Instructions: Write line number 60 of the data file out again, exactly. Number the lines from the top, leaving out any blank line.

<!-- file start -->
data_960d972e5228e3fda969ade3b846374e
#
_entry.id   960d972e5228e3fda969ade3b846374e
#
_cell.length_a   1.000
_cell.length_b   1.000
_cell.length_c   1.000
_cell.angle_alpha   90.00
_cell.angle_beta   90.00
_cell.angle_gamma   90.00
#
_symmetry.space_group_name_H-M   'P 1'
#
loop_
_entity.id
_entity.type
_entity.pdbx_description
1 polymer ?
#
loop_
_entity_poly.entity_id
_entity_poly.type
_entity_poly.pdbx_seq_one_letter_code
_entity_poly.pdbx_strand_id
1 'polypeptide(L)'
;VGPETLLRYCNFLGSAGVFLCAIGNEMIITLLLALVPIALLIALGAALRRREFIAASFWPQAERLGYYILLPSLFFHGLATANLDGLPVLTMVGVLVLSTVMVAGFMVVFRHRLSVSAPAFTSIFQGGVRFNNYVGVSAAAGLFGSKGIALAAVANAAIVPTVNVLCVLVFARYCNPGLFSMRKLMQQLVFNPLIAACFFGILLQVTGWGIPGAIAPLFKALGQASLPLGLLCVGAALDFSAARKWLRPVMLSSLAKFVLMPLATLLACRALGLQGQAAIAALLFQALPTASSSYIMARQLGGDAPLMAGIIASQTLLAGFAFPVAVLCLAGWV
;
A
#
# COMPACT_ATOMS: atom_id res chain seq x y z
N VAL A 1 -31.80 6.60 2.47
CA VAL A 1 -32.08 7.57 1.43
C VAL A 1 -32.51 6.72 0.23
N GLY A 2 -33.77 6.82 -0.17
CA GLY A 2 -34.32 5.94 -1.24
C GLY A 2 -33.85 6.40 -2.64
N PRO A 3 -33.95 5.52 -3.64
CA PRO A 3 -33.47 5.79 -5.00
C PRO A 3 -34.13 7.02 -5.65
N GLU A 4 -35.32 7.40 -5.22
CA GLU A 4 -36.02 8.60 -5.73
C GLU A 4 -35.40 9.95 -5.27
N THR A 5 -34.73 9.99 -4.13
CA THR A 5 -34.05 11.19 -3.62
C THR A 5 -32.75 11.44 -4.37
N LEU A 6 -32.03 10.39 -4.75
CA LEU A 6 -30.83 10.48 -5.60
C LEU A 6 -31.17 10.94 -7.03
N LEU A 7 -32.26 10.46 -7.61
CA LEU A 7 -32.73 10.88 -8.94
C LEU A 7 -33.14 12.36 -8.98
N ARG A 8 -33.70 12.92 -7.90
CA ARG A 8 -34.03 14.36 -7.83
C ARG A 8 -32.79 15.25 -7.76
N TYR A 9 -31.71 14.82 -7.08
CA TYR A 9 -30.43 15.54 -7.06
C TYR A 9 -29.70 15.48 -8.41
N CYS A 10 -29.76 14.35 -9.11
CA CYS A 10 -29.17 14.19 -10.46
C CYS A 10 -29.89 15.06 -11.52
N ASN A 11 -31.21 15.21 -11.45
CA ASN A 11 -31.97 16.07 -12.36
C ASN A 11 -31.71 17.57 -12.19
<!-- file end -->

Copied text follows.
C CYS A 10 -29.89 15.06 -11.52